Posts Tagged ‘different’

Getting back into the game

September 25, 2012

Been a while since postings, part of that is I’ve been busy, but also I find it difficult to find something to post about that I’m really interested in.  Most of the ads I’ve seen are pretty standard fair. I like un-standard, that’s what I want to write about… ah well.

In the interests of posting, some quick thoughts today.

I always find the word “liberal” as a throwback to the 90’s when Republicans were using it like a four letter word. I like the graphics of this spot, they’re neat in a Matrix kinda way, though not sure if they’re adding to the message or just neat.  Also, not sure I’ve ever heard a more cranky/crotchety disclaimer.

Next up, a new Tester ad. I can’t tell if I like this ad or not. On one hand it’s a clever concept, and they stick with it.  On the other, the talking animals are a little… creepy. The first time I watched the spot, I was so caught up in animals talking, I didn’t even listen to what they were saying. Also, what format are they shooting on? For a professional ad for a big senate race, the video looks really cheap and crappy I noticed this last time, I reviewed a Tester ad). Still I give them points for trying something different.

Does interesting = Good?

June 15, 2012

I was just lamenting to a friend that it’s sometimes hard for me to blog because I feel like I’m saying the same things again, and again, and again. That’s because for the most part you see the same ads, again and again, and again. In my more down moments, I wonder if I have anything to add to what I’ve already said, and worry that it’s not enough to beat the drum, if you’re beating out the same rhythm (rhythm is a ridiculously hard word to spell by the way, I never get it right).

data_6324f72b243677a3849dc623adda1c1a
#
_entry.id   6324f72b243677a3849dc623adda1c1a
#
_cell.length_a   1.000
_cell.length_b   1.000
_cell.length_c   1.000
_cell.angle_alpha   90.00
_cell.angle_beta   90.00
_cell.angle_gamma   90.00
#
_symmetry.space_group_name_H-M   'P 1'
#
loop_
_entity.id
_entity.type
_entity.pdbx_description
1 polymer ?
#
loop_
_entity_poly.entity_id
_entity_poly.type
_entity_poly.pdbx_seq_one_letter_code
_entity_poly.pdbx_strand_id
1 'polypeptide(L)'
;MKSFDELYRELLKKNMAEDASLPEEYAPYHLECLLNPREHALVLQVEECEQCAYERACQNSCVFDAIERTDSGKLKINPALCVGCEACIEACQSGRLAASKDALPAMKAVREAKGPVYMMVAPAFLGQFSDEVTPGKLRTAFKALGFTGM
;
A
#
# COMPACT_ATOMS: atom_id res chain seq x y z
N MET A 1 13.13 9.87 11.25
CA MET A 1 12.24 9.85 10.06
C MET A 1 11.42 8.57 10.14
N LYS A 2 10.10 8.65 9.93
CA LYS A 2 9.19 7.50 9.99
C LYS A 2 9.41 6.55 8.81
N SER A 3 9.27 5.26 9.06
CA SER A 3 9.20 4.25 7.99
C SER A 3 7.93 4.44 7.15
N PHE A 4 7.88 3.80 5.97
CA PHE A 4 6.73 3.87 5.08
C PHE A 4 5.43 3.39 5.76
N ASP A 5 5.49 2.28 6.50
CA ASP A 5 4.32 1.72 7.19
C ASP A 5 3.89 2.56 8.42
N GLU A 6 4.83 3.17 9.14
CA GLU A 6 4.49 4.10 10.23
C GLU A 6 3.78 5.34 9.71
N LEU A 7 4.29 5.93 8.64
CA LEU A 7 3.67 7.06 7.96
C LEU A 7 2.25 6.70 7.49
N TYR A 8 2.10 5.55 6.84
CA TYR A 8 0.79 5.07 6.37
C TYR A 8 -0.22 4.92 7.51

I cam across this ad in the Daily Kos’ election roundup, a pretty useful daily guide to election goings on, and a great way to see new ads. They have a pretty good sense of the subtext of ads, and said about this one:

“This ad from 25-year-old Republican Weston Wamp (notable only because his father, Zach Wamp, held this seat until a cycle ago) is just deeply… weird. I can’t summarize it at all—it’s a series of different images (John Wayne! moonshot! Bill Gates!) accompanied by a strange meditation on the meaning of freedom. I will say, though, that I was sure Wamp had hired some ridiculously deep-voiced announcer to narrate the ad. Instead, it turns out that the ridiculous deep voice is Wamp’s own. (He doesn’t sound that way when he’s not trying.) Overcompensating much?…:

It’s a little weird, and not really your standard political ad, and yet, there’s something about it I like. It puts a premium on emotion and theme over pure message and facts. I just finished reading Adapt: Why Success Always Starts with Failures, by Tim Harford. Harford talks about the need to experiment away from the harsh glare of success and failure, in fact he says explicitly that being able to experience in places where you can fail is critical to future successes. He calls these outposts Galapagos Islands — places outside the scrutiny of everyday business or the mainstream focus of action.

I thought a lot about the idea of Galapagos Islands in politics — the stakes are so high (win or go home) and so much money is spent, there’s not much room to experiment because the costs of failure are higher than almost any other industry save ones where life and death are actually on the line (Nuclear plants, airline pilots and the like). Shit, Coke can role out a whole new formula, turn on it’s heels and call it a mistake with little or no fallout, other than a cautionary tale. A politician can’t even change their opinion on an issue opening themselves up to a negative attack.

I’m getting a little off topic here, but the point is it’s hard to try out new things especially in political campaigns. Every candidate wants different, or so they say.  The various occasions they’re presented with different, the reaction is almost always the same, wow, that’s so different, can’t we do something you know more… (I wrote a post about this very fact some time back).